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How to make change management happen in the most effective way

Many things can put your business at risk, including changes to your organisation, people or technology. The current pandemic has put many businesses under unprecedented pressure, and some even teetering on the brink of survival. Crises like this quickly turn change...

Future-ready part 2: Diversity – an essential ingredient for a future-ready organisation

In his seminal 1937 essay, “The nature of the firm,” the economist and eventual Nobel laureate Ronald Coase argued that corporations exist to avoid the transaction costs of the free market. Yet with transaction costs plummeting (spurred by rising connectivity)...

Future-ready part 1: What does a future-ready business look like in the new normal?

The pressure to change had been building for years. Well before the COVID-19 pandemic, senior executives routinely worried that their organisations were too slow, too siloed, too bogged down in complicated matrix structures, too bureaucratic. What many leaders feared,...

Organisation Design: Restructuring or Reshuffling to enable Strategy

Customer expectations are not just changing; they are exceeding the ability of a business to deliver on time. They are looking for alternatives, with more emphasis on experience and convenience. To keep up, companies are evolving their offering to meet the...

How to fill the gap between Strategy and Execution

Organisations are great at setting their strategy and identifying their goals, but they fall short when it comes to their operating model review and redesign, the key component that enables the strategy and drives the achievement of goals. Operating models consist of...

Culture PART 2: The role of leaders in a culture shift

In the previous article in this series we examined the effect of COVID-19 on an organisation’s culture. Now, we turn the focus onto the role of leadership and technology in leveraging culture. When an organisation decides to change its culture – be it planned or...

Culture PART 1: Did COVID-19 signal the end for hierarchical organisations?

According to the Organisation for Economic Co-operation and Development, human capital is defined as: “the knowledge, skills, competencies and other attributes embodied in individuals or groups of individuals acquired during their life and used to produce goods,...

Meet MAC’s Executives: Karina Jardim, Senior Executive

“Exceptionally talented consultant” “An absolute pleasure to work with” “Driven by a desire to see people grow” If you know Karina Jardim, you know that these phrases used to describe Karina ring undoubtedly true. She is a name that is valued to every MACer, whether...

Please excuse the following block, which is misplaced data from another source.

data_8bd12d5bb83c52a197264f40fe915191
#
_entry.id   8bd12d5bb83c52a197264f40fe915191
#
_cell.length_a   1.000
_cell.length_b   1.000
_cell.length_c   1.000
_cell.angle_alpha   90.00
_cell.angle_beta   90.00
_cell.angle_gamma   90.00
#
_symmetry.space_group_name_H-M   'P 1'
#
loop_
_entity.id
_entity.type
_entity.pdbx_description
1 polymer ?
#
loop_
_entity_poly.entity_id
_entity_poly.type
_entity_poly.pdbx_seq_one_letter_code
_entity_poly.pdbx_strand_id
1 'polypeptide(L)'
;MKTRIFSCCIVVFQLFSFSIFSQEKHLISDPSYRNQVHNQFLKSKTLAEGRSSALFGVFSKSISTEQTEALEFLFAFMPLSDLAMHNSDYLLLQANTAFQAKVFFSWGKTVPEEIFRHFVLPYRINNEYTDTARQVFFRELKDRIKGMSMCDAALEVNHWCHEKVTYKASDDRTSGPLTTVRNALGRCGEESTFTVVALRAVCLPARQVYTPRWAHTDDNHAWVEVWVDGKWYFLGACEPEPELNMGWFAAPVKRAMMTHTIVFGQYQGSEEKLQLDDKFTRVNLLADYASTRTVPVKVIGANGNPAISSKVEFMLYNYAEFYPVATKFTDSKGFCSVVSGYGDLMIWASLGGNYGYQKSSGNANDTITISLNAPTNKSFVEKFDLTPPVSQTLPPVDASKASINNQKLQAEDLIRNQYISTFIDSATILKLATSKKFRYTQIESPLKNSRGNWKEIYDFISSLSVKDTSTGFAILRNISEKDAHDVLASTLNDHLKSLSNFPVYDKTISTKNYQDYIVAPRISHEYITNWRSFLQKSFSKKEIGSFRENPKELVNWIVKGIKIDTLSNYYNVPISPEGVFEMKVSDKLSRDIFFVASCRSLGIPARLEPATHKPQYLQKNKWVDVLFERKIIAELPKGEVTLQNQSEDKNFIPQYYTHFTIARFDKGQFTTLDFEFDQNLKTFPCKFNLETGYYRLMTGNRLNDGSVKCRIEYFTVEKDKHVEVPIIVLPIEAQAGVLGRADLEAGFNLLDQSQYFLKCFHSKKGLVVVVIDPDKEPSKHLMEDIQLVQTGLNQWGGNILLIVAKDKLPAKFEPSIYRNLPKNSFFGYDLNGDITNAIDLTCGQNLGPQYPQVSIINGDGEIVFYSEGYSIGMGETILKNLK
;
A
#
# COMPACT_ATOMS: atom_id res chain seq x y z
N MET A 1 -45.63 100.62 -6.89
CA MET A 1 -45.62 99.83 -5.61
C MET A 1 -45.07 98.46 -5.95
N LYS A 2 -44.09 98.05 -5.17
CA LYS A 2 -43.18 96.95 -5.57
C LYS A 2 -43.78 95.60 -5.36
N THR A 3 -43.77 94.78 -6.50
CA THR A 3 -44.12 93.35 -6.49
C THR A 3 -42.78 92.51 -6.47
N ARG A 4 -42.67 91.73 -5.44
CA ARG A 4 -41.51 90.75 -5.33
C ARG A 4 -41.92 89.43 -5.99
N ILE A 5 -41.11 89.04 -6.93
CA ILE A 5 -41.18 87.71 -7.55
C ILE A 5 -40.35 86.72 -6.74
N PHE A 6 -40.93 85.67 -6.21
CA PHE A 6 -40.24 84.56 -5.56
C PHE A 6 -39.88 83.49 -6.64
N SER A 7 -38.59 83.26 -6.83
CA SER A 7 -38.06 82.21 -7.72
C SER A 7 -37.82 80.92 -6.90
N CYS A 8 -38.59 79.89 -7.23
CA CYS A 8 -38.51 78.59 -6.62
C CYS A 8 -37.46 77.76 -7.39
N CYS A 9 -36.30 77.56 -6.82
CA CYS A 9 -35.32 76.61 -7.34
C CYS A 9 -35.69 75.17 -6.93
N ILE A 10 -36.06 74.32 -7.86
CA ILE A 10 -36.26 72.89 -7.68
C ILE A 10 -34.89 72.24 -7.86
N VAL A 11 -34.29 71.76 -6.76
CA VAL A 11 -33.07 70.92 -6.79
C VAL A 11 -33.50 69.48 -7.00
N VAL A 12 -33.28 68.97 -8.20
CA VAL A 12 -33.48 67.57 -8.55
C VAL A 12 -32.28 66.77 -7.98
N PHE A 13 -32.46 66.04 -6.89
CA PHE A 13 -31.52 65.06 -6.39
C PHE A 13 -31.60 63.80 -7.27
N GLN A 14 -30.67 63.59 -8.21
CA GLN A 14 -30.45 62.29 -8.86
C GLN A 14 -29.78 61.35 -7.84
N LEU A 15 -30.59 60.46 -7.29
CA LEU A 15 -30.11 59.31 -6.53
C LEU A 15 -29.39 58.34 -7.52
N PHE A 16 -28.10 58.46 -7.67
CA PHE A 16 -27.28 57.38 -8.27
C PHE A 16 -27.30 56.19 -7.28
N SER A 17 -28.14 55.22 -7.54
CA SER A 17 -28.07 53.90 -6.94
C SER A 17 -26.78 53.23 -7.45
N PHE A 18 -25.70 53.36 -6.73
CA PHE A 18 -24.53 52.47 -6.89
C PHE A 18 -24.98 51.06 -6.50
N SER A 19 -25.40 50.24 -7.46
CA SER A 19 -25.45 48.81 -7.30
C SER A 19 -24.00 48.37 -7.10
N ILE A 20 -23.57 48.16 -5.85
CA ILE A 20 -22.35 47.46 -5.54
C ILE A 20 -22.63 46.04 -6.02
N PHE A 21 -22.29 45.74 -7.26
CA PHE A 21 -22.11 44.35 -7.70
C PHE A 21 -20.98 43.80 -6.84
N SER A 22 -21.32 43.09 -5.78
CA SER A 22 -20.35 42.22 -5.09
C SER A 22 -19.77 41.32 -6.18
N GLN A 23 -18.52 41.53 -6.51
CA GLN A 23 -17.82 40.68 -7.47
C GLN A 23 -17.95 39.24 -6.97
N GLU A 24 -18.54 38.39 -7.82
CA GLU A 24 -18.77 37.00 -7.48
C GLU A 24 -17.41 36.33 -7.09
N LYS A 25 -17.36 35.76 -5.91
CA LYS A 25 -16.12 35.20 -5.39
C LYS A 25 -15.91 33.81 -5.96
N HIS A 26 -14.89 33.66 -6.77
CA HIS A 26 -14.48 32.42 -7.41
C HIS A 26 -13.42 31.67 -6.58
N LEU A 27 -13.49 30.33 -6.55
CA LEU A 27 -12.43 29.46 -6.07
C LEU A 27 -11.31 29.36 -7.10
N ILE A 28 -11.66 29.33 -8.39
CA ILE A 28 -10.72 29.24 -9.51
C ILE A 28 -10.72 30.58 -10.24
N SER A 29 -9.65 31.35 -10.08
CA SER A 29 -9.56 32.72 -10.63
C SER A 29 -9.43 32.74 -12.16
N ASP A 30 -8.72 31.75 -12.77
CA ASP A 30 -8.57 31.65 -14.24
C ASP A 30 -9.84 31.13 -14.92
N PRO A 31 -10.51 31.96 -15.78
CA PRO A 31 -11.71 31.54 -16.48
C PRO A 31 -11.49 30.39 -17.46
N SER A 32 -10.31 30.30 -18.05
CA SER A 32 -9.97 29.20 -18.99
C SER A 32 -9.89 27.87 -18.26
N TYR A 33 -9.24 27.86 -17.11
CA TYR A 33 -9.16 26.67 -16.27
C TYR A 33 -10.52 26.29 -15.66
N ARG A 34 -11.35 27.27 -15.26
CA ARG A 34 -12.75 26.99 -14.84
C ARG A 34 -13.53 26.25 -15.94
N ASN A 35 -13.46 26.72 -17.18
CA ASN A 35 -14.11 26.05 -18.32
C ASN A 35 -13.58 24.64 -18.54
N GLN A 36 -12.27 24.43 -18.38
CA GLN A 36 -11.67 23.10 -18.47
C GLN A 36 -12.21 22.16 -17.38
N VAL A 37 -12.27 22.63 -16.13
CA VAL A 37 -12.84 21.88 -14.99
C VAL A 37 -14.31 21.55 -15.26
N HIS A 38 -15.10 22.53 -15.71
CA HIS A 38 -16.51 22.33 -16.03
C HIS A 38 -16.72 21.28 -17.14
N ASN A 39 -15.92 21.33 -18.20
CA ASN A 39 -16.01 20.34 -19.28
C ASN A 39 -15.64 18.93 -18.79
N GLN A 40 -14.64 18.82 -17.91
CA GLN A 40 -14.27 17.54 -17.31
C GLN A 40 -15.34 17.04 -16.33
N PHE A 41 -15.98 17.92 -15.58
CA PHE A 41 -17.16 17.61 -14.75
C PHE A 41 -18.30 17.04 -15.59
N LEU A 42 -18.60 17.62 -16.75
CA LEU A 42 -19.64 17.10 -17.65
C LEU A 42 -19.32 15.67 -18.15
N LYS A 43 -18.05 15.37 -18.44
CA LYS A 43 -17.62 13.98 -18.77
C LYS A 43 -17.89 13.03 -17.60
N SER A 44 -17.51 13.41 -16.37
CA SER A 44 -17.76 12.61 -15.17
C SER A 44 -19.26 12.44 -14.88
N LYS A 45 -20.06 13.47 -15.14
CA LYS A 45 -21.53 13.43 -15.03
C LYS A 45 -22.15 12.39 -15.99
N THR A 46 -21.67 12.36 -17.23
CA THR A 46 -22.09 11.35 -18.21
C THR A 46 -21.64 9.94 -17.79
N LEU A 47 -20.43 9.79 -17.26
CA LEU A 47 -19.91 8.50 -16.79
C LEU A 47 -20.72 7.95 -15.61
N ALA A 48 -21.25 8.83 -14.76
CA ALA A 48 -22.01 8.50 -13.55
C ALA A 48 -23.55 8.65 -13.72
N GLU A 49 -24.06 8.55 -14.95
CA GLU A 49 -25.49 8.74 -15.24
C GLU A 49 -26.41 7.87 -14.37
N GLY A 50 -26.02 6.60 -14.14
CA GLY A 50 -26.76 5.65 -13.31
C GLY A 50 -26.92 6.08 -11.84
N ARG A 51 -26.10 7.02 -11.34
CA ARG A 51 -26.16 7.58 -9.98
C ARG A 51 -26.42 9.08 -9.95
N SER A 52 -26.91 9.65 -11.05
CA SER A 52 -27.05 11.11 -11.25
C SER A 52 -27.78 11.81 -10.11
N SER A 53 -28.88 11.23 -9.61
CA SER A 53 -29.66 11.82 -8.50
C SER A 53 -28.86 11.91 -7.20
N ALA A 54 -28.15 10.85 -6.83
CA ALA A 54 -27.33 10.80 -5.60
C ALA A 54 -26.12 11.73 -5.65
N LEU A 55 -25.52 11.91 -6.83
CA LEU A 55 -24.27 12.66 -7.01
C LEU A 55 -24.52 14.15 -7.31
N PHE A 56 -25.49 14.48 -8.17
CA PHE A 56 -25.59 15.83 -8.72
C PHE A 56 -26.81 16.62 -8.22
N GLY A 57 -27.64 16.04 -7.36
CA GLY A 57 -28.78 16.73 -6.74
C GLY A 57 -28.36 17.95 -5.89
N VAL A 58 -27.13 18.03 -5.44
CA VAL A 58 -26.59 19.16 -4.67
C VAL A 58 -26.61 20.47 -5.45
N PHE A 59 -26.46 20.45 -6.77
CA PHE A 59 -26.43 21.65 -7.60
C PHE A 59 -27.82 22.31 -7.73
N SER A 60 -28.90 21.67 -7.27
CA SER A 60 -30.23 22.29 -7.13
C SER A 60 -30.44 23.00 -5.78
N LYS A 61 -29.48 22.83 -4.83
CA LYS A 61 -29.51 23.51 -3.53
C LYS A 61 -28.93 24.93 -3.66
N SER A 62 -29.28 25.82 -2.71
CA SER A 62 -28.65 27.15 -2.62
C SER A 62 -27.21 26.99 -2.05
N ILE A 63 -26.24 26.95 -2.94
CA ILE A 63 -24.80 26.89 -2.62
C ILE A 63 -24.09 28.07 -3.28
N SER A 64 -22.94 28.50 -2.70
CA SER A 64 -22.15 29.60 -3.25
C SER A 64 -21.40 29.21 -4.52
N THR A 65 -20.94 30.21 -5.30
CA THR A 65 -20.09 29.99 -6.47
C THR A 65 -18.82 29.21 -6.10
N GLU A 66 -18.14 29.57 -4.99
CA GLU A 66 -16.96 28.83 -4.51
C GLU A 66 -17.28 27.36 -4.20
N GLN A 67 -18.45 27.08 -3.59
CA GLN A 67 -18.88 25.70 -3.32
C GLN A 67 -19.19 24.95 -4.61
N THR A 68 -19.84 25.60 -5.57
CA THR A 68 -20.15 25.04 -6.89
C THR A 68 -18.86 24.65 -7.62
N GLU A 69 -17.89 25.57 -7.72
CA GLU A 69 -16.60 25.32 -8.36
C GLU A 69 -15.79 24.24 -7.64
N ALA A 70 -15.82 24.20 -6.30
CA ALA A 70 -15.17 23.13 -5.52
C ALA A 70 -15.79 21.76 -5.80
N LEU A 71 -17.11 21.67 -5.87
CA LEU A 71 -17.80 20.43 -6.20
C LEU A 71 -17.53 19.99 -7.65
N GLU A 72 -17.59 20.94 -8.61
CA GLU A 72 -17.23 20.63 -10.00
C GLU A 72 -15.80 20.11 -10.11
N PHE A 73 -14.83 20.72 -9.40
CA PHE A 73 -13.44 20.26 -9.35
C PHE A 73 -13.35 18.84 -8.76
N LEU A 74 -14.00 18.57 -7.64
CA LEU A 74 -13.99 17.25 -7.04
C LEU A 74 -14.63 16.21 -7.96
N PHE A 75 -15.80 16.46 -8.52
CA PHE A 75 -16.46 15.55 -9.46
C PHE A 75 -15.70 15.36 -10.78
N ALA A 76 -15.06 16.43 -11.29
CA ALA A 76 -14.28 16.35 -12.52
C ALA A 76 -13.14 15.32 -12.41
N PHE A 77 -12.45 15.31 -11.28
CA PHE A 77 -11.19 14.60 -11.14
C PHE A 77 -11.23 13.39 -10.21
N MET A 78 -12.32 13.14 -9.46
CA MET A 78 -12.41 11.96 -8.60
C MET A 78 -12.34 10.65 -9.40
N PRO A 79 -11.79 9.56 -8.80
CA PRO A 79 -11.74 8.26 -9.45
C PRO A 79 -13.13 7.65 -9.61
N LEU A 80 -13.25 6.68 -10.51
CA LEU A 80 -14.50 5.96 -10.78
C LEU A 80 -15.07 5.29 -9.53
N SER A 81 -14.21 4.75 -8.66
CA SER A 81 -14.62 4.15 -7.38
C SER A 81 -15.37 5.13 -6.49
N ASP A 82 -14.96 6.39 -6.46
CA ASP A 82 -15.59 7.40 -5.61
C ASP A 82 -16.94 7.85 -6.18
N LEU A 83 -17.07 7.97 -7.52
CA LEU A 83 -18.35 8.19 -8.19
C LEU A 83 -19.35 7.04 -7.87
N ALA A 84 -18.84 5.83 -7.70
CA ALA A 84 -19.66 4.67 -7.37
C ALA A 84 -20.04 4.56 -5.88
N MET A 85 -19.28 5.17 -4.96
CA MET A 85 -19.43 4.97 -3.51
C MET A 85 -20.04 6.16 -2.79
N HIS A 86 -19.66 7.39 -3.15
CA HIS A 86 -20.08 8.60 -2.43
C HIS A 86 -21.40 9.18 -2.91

Thriving in the Age of Digital Adoption: Embracing the Workforce Ecosystem (part 2)

In the first part of this series, we looked at how the fears of technological innovation are resulting in an unproductive resistance toward modernisation, even as it gains extraordinary pace in 2021. We also delved into the importance of a growth mindset in allowing...

Thriving in the Age of Digital Adoption: Overcoming the Fear of AI (part 1)

“What if artificial intelligence takes over my job? What if I become redundant?” Every one of us has experienced technology encroaching on our lives, more and more so with each year that passes. It appears that technological innovation is a certainty that is only...



Mac Consulting

One in three companies won’t survive the current turbulence.

Changing times has accelerated the inevitable. It has exposed underlying problems that were always there. It’s here and it’s about survival. Remember the good old days when you could take months or even years to make critical strategic decisions? Those days are gone. Decisions need to be made now and action taken immediately.

In order to survive the circumstances organisations find themselves in at the moment, change, adaptation and agility are essential skills. Not all organisational structures and cultures allow for these to occur without a great deal of discomfort and disruption. Current world events do not allow for the slow acceptance of the changes required, nor for the frequently glacial speed at which organisational practices, procedures and cultures adapt to circumstance. It is imperative that change is fast and permanent; it is the greatest tool towards organisational survival. But the change must be in the correct direction, placing the customers’ needs front and centre. It is only by using this as the rudder can we be sure that all successes, and failures, are in the right direction, allowing for the forward movement of the whole organisation.

With over a quarter of a century of combined experience, across many sectors and the globe, we are qualified and experienced to guide organisations through the process of change and adaptation. From the C suite level right down to operations, we don’t talk strategy, we just do it! We walk the journey with our clients side by side and make sure our hands are always in reach.

Organisation health versus performance

Traditionally how well an organisation is doing has been based on how well it is seen to be performing. This is a results-driven methodology focussing solely on output and results. How these results are achieved is seldom considered at all. A result of this can be that an organisation that is perceived as doing well is actually crumbling one step behind the good results. Not being aware of this until too late is a result of the fact that performance assessment is a lag indicator.